It hasn’t been long since Pierre Morel was hired to step in and direct the new film being based on the 1965 Frank Herbert novel, Dune. As you know, David Lynch was the director of a 1984 film of the same name that was based on the book, but don’t for one second think that this new movie has anything to do with that film — no, this is an entirely new interpretation of the story.
Morel spoke to MTV recently, where he was sure to explain his plans for this new venture.
The Taken director first explained that he was a big fan of the book, and that he really wasn’t happy with the ’84 film:
Like many people, I was not fully satisfied with David Lynchâ€™s movie in 1984. I do respect David, and I think his interpretation and vision was interesting, but not what we [fans] expected. And I thought Iâ€™d give it a chance, try to do this, make it faster and more modern. I think that now, in 2010, we have the technology to achieve much more than David could do twenty-five years ago. I think it will be cool to try something different.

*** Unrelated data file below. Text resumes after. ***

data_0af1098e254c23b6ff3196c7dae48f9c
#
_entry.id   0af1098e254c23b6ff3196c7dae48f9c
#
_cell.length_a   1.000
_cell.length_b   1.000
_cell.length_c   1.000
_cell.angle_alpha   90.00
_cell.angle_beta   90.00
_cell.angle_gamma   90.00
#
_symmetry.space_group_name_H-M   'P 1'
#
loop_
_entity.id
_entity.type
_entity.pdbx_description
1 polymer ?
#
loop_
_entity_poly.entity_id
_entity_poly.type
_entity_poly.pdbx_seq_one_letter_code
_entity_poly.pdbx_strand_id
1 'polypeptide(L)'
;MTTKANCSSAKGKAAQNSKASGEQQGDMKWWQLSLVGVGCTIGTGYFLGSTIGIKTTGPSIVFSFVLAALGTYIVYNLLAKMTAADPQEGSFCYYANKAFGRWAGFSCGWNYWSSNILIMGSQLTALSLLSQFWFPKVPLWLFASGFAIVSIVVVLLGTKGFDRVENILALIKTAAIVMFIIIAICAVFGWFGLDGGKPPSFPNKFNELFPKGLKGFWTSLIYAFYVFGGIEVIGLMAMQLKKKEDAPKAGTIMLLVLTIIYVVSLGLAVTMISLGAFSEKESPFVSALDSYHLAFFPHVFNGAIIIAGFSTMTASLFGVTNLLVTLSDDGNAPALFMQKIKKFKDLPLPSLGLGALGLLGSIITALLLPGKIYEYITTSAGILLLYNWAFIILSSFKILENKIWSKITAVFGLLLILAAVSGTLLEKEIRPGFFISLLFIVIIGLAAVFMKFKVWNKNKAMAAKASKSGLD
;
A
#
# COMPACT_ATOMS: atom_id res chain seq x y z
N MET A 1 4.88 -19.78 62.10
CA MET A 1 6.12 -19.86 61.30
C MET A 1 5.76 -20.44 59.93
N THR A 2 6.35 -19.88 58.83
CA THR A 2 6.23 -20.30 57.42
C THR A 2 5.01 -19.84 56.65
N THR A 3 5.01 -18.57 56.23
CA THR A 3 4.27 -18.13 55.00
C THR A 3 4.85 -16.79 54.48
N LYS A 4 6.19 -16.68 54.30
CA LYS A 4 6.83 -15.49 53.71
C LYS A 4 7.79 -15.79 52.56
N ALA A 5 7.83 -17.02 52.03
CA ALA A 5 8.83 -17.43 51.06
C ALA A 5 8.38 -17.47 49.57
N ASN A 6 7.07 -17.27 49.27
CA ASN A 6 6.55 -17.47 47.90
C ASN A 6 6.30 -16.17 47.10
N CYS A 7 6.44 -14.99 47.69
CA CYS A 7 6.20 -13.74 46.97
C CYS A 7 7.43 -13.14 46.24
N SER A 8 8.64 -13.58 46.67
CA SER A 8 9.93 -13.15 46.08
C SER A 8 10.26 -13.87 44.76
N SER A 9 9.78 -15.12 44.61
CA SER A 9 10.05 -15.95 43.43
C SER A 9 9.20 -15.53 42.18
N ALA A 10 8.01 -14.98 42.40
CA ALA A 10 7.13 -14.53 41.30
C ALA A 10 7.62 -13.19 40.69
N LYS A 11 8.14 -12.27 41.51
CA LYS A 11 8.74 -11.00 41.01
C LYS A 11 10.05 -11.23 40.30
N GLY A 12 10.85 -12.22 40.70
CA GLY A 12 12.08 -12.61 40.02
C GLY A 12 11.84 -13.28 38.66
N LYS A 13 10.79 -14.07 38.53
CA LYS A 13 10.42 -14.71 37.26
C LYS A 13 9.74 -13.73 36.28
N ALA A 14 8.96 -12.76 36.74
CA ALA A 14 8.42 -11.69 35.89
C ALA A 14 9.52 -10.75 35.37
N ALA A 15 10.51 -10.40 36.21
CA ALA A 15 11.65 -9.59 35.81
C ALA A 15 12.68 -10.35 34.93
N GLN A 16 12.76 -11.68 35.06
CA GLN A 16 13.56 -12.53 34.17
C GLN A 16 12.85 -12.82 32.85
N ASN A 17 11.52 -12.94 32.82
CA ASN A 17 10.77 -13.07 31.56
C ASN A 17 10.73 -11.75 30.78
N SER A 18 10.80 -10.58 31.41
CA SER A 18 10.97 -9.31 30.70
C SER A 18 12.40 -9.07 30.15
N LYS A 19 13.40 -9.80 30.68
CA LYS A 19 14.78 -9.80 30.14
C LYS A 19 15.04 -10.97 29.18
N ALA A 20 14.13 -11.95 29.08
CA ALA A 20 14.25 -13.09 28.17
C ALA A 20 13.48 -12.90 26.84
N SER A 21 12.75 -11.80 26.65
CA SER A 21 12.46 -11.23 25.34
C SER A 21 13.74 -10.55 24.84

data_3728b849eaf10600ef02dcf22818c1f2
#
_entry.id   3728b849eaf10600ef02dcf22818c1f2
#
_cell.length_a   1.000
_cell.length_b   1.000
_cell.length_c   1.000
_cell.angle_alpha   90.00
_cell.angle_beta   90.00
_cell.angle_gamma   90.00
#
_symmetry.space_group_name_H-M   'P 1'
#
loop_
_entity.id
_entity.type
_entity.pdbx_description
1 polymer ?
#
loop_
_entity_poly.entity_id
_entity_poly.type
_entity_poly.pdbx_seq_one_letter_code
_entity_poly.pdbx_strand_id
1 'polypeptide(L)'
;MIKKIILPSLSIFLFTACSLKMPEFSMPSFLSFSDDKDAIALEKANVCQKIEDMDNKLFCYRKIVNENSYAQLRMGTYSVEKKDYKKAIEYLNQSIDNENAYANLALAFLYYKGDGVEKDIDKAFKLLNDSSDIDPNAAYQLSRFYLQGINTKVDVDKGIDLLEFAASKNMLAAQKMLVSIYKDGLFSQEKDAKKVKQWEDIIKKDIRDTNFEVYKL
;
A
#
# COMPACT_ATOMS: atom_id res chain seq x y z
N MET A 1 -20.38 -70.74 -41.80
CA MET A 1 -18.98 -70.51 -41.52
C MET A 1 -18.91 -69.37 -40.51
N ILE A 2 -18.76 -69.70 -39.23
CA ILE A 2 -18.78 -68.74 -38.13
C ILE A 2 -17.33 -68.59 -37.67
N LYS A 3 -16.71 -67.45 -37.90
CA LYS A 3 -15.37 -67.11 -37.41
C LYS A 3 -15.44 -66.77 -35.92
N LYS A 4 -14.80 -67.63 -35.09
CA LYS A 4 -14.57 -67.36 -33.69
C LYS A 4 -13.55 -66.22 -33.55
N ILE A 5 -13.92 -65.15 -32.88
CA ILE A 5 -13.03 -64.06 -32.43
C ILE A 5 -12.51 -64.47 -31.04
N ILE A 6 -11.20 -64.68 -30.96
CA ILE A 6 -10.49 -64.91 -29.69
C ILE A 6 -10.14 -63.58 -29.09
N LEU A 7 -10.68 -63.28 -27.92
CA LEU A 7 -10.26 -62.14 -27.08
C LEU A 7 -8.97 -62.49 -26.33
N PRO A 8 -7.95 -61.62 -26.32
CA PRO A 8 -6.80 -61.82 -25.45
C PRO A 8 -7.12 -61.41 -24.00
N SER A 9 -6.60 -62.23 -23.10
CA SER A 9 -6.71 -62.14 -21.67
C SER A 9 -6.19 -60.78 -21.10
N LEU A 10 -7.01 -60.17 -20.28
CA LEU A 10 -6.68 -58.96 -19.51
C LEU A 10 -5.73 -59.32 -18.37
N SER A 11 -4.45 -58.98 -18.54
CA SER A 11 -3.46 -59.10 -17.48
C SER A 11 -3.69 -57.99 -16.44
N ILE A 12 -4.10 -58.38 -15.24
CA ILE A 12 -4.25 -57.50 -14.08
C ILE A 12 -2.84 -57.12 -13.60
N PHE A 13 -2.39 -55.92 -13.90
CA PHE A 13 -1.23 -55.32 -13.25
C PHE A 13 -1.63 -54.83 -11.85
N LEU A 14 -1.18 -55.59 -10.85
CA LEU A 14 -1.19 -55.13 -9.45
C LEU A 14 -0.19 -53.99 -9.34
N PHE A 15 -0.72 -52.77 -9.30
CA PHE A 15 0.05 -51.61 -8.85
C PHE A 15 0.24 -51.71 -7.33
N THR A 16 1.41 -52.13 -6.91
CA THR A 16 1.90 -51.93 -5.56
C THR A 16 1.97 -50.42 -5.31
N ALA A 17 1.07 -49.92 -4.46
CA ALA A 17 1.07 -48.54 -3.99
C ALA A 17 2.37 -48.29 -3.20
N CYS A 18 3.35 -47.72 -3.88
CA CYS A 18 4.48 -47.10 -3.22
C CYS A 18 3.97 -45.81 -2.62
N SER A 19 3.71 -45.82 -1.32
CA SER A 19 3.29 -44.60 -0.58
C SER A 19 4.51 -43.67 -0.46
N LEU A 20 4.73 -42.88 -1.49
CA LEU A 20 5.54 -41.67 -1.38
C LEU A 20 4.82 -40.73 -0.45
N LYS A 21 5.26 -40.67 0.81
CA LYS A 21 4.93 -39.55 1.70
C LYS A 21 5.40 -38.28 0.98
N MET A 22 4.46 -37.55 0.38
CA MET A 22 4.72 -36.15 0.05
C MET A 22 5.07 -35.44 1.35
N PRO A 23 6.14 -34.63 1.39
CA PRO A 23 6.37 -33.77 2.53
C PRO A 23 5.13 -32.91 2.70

After that, he got into the good stuff, discussing what he plans to change and why. Dune takes place 10,000 years from now, so Morel is concentrating on basic ideas now, like what to do with the clothing people will be wearing and the technologies we might see. We’ve all seen how films of the ’40s and 50’s perceived the “future” and, considering we’re in it right now and it looks nothing like they had it, you can imagine how difficult it will be to envision 10,000 years ahead.
Well, this is supposed to take place 10,000 years from now, so I wonder why people are still dressed like Captain Nemo. It feels very 19th century to me. I think the [characterâ€™s clothes] should be much more modern than that. Thatâ€™s one thing [Iâ€™ll change]; thatâ€™s a basic thought.
Weâ€™ll try to figure out what things may look like 10,000 years from now; itâ€™s all about reconfiguring the entire universe. Everything is going to be very different than [it is] now. And we know from the book that thereâ€™s no more computers, no thinking machines. So a lot of the technology is going to be different. Weâ€™ll be working with design concepts, futurists and scientists who will give us a vision of how technology may evolve with certain conditions. That might lead us to another vision of the future â€“ itâ€™s not David Lynchâ€™s vision, itâ€™s not ours either, but in-between.
Morel says that they’re starting completely over from whatever had been built when Peter Berg was set to direct, which includes rewriting the script. Even so, he hopes to be filming Dune next year, but it’s far too early to tell.